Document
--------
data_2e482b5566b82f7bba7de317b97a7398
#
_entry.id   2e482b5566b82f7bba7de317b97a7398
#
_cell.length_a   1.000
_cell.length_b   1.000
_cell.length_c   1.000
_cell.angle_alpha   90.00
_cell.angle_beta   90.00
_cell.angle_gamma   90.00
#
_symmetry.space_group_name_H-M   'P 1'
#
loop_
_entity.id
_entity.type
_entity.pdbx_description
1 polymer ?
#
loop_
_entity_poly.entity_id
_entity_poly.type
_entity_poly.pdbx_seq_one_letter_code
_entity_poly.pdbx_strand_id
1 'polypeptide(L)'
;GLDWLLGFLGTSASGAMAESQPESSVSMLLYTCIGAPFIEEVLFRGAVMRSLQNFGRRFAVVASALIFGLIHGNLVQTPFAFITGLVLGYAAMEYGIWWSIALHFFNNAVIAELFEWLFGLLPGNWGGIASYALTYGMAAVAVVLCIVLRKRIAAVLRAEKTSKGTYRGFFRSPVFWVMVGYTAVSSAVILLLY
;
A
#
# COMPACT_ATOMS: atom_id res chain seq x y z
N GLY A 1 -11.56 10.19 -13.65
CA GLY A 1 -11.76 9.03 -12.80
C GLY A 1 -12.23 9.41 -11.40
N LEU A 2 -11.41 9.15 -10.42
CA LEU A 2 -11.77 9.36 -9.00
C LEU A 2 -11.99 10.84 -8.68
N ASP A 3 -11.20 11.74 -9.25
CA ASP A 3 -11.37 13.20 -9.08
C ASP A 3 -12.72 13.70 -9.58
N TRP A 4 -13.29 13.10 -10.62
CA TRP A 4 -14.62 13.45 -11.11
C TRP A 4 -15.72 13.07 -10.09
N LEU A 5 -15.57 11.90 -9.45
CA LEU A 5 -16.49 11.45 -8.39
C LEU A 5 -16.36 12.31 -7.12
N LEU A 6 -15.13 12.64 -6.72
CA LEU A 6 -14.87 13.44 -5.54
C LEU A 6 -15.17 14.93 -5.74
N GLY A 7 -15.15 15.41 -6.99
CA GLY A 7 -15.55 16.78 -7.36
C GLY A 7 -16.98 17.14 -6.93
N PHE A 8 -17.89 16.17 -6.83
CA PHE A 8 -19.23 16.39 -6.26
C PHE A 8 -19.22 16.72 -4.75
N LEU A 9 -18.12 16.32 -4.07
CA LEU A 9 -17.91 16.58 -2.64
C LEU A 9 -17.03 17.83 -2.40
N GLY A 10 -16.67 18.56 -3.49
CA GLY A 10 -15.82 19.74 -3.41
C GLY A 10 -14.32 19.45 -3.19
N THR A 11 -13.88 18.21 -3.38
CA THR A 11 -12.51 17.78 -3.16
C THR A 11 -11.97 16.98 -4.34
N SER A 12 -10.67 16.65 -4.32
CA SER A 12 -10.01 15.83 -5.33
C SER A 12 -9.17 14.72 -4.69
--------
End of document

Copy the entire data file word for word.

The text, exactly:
data_2e482b5566b82f7bba7de317b97a7398
#
_entry.id   2e482b5566b82f7bba7de317b97a7398
#
_cell.length_a   1.000
_cell.length_b   1.000
_cell.length_c   1.000
_cell.angle_alpha   90.00
_cell.angle_beta   90.00
_cell.angle_gamma   90.00
#
_symmetry.space_group_name_H-M   'P 1'
#
loop_
_entity.id
_entity.type
_entity.pdbx_description
1 polymer ?
#
loop_
_entity_poly.entity_id
_entity_poly.type
_entity_poly.pdbx_seq_one_letter_code
_entity_poly.pdbx_strand_id
1 'polypeptide(L)'
;GLDWLLGFLGTSASGAMAESQPESSVSMLLYTCIGAPFIEEVLFRGAVMRSLQNFGRRFAVVASALIFGLIHGNLVQTPFAFITGLVLGYAAMEYGIWWSIALHFFNNAVIAELFEWLFGLLPGNWGGIASYALTYGMAAVAVVLCIVLRKRIAAVLRAEKTSKGTYRGFFRSPVFWVMVGYTAVSSAVILLLY
;
A
#
# COMPACT_ATOMS: atom_id res chain seq x y z
N GLY A 1 -11.56 10.19 -13.65
CA GLY A 1 -11.76 9.03 -12.80
C GLY A 1 -12.23 9.41 -11.40
N LEU A 2 -11.41 9.15 -10.42
CA LEU A 2 -11.77 9.36 -9.00
C LEU A 2 -11.99 10.84 -8.68
N ASP A 3 -11.20 11.74 -9.25
CA ASP A 3 -11.37 13.20 -9.08
C ASP A 3 -12.72 13.70 -9.58
N TRP A 4 -13.29 13.10 -10.62
CA TRP A 4 -14.62 13.45 -11.11
C TRP A 4 -15.72 13.07 -10.09
N LEU A 5 -15.57 11.90 -9.45
CA LEU A 5 -16.49 11.45 -8.39
C LEU A 5 -16.36 12.31 -7.12
N LEU A 6 -15.13 12.64 -6.72
CA LEU A 6 -14.87 13.44 -5.54
C LEU A 6 -15.17 14.93 -5.74
N GLY A 7 -15.15 15.41 -6.99
CA GLY A 7 -15.55 16.78 -7.36
C GLY A 7 -16.98 17.14 -6.93
N PHE A 8 -17.89 16.17 -6.83
CA PHE A 8 -19.23 16.39 -6.26
C PHE A 8 -19.22 16.72 -4.75
N LEU A 9 -18.12 16.32 -4.07
CA LEU A 9 -17.91 16.58 -2.64
C LEU A 9 -17.03 17.83 -2.40
N GLY A 10 -16.67 18.56 -3.49
CA GLY A 10 -15.82 19.74 -3.41
C GLY A 10 -14.32 19.45 -3.19
N THR A 11 -13.88 18.21 -3.38
CA THR A 11 -12.51 17.78 -3.16
C THR A 11 -11.97 16.98 -4.34
N SER A 12 -10.67 16.65 -4.32
CA SER A 12 -10.01 15.83 -5.33
C SER A 12 -9.17 14.72 -4.69